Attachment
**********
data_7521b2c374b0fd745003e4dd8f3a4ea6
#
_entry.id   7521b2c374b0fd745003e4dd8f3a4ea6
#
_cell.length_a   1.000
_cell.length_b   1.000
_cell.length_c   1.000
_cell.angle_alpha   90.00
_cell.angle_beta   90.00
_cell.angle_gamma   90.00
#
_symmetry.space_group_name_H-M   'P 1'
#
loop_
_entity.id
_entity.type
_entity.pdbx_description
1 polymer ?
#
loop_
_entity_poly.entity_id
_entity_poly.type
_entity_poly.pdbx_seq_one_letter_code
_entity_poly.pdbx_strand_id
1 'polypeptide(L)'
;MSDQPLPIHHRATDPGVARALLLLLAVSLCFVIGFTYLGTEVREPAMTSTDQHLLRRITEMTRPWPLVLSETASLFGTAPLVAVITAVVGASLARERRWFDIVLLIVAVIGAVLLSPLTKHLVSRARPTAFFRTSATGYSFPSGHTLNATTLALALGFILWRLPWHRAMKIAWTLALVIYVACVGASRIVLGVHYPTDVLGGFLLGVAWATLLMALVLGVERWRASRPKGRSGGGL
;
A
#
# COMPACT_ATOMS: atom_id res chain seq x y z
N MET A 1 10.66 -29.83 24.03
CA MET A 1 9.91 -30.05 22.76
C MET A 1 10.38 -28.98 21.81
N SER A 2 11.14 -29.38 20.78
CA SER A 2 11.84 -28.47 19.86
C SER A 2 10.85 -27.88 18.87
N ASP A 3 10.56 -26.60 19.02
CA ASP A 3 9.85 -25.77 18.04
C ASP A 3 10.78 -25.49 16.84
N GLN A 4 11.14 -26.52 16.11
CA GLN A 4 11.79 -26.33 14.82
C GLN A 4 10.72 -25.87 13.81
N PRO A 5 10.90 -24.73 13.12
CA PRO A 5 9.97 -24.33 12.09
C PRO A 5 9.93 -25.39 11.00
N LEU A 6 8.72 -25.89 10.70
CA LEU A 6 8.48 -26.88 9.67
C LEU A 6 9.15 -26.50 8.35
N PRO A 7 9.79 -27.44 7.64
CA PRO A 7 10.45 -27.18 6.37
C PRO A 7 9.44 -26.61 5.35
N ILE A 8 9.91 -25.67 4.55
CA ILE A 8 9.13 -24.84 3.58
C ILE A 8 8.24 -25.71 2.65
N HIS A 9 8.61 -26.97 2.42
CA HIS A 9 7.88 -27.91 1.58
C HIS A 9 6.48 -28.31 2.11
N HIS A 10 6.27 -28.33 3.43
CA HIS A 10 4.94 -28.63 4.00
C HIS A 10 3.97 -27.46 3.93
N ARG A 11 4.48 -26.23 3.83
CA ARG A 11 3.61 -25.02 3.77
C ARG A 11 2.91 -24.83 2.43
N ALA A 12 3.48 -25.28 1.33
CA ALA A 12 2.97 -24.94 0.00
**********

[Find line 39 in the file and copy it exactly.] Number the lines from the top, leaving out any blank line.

C ASP A 3 10.78 -25.49 16.84